The Nudnik File

Nudnik - n. U.S. colloq. Esp. in Jewish usage: a pestering, nagging, or irritating person

Thursday, October 21, 2004

              The Right to Vote
In the last few weeks, the Democratic cries of voter intimidation by the Republicans have grown to a crescendo. John Kerry has even accused Republicans of disenfranchising a million black voters, all this while evidence of Democratic voter fraud grows. George Will takes on these accusations and other voting irregularities in today's excellent column.
Would such growls from voting machines satisfy liberals that an undervote need not represent either a remediable flaw in the voter or in the technology? Can liberals accept that an undervote usually reflects either voter carelessness, for which the voter suffers the condign punishment of an unrecorded preference, or reflects the voter's choice not to express a preference? No, otherwise they would not be liberals: obsessive about rights, blind to responsibilities.

On Monday a Colorado judge upheld a new requirement that voters are responsible for producing identification before being allowed to vote. And Florida's Supreme Court rejected the argument that voters are disenfranchised when provisional ballots they cast in the wrong precincts are not counted.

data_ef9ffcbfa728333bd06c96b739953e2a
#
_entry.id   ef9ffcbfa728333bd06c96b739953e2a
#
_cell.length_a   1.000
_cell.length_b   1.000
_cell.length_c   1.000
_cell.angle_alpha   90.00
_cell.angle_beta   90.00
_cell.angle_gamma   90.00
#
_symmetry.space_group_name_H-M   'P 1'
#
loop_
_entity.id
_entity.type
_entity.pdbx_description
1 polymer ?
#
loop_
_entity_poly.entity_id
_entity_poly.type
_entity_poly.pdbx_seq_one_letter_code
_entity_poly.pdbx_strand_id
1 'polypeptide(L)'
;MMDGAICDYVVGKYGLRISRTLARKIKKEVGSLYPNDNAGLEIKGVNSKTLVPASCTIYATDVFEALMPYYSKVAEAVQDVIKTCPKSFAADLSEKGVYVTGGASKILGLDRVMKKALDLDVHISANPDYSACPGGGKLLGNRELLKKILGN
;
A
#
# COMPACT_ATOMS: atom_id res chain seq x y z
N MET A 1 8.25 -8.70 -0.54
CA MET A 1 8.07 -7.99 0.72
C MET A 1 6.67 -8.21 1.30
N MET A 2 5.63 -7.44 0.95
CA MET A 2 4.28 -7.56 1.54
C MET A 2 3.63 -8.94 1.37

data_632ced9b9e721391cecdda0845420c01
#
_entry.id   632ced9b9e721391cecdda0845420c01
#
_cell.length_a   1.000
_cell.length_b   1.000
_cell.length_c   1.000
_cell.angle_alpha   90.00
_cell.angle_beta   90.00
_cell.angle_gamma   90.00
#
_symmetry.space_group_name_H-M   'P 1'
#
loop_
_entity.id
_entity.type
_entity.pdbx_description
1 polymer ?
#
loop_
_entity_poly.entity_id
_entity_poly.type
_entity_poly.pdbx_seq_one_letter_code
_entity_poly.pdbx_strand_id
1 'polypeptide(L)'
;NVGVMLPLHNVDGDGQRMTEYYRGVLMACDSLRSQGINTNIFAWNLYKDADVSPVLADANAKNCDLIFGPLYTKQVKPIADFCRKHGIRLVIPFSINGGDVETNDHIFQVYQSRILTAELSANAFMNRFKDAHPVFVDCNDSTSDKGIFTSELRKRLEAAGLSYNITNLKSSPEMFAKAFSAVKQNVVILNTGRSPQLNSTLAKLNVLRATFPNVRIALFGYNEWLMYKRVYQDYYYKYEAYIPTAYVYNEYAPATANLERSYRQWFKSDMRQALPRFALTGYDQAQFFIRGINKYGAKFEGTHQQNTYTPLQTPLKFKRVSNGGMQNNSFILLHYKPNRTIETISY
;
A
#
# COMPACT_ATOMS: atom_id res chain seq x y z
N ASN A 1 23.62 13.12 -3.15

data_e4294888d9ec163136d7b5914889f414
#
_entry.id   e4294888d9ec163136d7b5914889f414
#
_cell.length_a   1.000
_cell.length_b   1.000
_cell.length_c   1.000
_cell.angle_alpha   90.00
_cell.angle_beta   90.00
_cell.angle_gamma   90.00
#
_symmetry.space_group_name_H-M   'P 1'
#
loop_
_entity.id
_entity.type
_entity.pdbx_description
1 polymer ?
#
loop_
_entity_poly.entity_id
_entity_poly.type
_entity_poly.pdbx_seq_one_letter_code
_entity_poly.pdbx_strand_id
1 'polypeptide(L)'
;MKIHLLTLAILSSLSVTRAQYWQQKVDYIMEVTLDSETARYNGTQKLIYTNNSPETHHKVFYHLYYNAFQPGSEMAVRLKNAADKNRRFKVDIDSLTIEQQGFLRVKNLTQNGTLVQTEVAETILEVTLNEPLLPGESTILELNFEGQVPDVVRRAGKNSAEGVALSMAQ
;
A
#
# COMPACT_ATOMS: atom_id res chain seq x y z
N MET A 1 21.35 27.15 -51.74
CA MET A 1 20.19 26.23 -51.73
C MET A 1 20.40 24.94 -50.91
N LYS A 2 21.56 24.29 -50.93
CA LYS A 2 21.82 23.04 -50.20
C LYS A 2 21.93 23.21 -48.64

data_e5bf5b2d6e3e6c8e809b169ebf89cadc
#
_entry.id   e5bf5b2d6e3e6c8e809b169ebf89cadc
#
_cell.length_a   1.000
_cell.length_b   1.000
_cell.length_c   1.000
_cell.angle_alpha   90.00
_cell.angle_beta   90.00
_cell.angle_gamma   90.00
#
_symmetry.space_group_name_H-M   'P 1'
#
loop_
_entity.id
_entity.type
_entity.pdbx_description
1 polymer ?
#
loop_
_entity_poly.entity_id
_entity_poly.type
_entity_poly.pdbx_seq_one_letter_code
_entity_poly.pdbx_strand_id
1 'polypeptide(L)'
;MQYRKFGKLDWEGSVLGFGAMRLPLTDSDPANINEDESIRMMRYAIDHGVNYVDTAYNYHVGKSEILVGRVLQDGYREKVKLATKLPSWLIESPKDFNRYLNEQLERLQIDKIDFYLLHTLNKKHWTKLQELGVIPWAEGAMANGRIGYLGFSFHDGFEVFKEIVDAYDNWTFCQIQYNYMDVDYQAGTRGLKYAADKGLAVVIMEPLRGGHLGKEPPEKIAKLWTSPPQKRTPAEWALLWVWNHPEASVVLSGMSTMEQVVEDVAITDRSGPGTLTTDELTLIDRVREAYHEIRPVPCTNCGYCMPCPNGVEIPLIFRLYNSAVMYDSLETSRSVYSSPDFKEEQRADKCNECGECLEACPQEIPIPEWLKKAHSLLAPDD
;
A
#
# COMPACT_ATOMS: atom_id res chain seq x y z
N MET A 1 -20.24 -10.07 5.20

Imagine that: Voters are responsible for proving who they are and knowing where they are supposed to vote. There will be charges that both rulings permit "intimidation," which in today's liberal lexicon is a synonym for linking rights to responsibilities.
My take on the voting problems with punchcards and butterfly ballots are a little less nuanced than Will's. If you don't have the intellectual capacity to figure out a ballot, then you certainly don't have the capacity to figure out the complex issues of the campaign and make a reasonable decision and therefore shouldn't be allowed to vote.
|| Nudnik 1:11 PM
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